Austrian nationalists eye victory in Sunday election

EPA-EFE/CHRISTIAN BRUNA

Austrian Foreign Minister Sebastian Kurz, the leader and top candidate of the Austrian Peoples Party (OeVP) and his girlfriend Susanne Thier arrive at a polling station to cast their votes in the Austrian Federal Elections in Vienna, Austria, 15 October 2017.

Austrian nationalists eye victory in Sunday election


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Austria votes today in a parliamentary election that could see 31-year-old conservative Sebastian Kurz become chancellor on a pledge to take a hard line on refugees and prevent a repeat of Europe’s migration crisis.

Three parties are vying for first place in Sunday’s national election: the Social Democrats, the People’s Party and the Freedom Party.

The centre-left Social Democrats have campaigned on reducing social inequality. The other two have focused on concerns about immigration and Islam.

Both the People’s Party and the Freedom Party have called for securing Austria’s borders and quickly deporting asylum-seekers whose requests are denied.

Foreign Minister Kurz propelled his People’s Party (OVP) to the top of opinion polls when he became leader in May, dislodging the far-right Freedom Party that had led for a year.

Kurz says he will shut the main migrant routes into Europe, via the Balkans and the Mediterranean. Many voters say Austria was overrun when it opened its borders in 2015 to hundreds of thousands of people fleeing war and poverty in the Middle East and elsewhere.

“We must stop illegal immigration to Austria because otherwise there will be no more order and security,” Kurz told tabloid daily Oesterreich on Friday.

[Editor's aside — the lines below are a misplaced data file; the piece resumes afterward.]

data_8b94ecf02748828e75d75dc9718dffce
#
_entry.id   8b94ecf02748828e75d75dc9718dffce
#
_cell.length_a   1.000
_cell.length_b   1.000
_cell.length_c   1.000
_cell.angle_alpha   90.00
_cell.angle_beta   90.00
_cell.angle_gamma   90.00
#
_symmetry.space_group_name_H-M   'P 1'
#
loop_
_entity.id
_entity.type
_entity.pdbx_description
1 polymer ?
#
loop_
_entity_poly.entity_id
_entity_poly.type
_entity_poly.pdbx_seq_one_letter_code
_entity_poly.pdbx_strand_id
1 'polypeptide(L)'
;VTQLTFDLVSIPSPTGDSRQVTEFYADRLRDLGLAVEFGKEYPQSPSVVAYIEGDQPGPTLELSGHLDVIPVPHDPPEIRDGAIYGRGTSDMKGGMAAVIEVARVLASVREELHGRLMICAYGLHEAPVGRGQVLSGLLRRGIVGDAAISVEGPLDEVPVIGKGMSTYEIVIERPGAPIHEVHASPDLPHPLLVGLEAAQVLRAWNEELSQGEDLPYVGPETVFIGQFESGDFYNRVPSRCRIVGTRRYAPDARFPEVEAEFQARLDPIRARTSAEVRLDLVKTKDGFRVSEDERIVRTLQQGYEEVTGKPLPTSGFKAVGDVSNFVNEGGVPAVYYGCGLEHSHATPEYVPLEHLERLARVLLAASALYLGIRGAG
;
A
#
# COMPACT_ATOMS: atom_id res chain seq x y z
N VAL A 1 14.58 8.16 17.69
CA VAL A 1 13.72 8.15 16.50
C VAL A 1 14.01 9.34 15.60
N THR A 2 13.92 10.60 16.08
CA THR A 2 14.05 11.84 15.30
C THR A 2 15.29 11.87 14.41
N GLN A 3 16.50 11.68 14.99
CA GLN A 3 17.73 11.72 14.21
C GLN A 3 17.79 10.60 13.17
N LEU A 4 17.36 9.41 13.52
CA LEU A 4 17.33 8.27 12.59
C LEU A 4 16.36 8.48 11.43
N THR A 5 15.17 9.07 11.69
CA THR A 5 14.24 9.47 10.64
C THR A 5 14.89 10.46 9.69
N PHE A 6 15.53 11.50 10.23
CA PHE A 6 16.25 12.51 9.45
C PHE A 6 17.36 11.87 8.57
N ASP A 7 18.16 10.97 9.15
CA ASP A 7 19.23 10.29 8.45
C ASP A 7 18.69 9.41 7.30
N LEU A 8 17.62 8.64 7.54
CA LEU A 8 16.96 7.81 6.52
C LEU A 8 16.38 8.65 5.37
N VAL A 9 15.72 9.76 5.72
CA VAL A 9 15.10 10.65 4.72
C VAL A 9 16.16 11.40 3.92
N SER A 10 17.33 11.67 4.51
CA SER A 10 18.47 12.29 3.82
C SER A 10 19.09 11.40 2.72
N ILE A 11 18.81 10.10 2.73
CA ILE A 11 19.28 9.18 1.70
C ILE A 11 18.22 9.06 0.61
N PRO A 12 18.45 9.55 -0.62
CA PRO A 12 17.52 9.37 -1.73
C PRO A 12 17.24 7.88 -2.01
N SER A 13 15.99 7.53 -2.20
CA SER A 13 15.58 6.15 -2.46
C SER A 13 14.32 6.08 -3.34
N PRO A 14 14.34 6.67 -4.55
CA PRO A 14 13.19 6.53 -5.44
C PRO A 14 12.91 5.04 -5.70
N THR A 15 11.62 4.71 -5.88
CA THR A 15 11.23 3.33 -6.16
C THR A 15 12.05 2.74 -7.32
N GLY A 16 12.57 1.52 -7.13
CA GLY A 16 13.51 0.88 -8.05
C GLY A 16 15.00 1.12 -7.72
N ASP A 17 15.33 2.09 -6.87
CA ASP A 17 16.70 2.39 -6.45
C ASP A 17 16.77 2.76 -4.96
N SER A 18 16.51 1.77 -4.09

Chancellor Christian Kern’s Social Democrats (SPO) are in coalition with Kurz’s OVP but Kurz ended the alliance when he took over his party in May, forcing Sunday’s snap election.

Opinion polls show the conservatives ahead with around a third of the vote and a tight race for second between the Social Democrats and the Freedom Party (FPO), whose candidate nearly won last year’s presidential election.

Immigration has dominated the campaign. Kurz plans to cap benefits for refugees at well below the general level and bar other foreigners from receiving such payments until they have lived in the country for five years.

He also says he wants to shake up Austrian politics, which for decades has been dominated by a coalition between his party and the Social Democrats. His opponents say he is merely a new face on a party in power in various coalitions for 30 years.

Leaders of all three top parties warned voters to be skeptical about polling in a bid to improve turnout.

“You should not pay attention to opinion polls. You should instead go by the atmosphere here,” FPO leader Heinz-Christian Strache told cheering supporters at a shopping mall in Vienna on Saturday.

The FPO has accused Kurz of copying its ideas and Strache called him an “impersonator.”

The Social Democrats were hit two weeks ago by a smear scandal that forced their chairman to step down.

“You must … go to your neighbors, go into bars, go to your friends and tell them what is at stake,” Kern told a rally in Vienna on Saturday, calling Kurz a candidate of the rich.

He warned of a repeat of the OVP-Freedom Party coalition in the early 2000s that was marked by financial scandals.

The election winner forms a government that will likely require a coalition with one of the two other main parties. With Kurz and Kern at loggerheads the FPO could play kingmaker.

Three smaller parties are polling between 4 percent, which is the threshold for entering parliament, and 6 percent.

The last polling stations close at 5 p.m. local time and the first projections are due minutes later. A final count is expected later in the evening, though large numbers of postal ballots could mean final results come on Monday.

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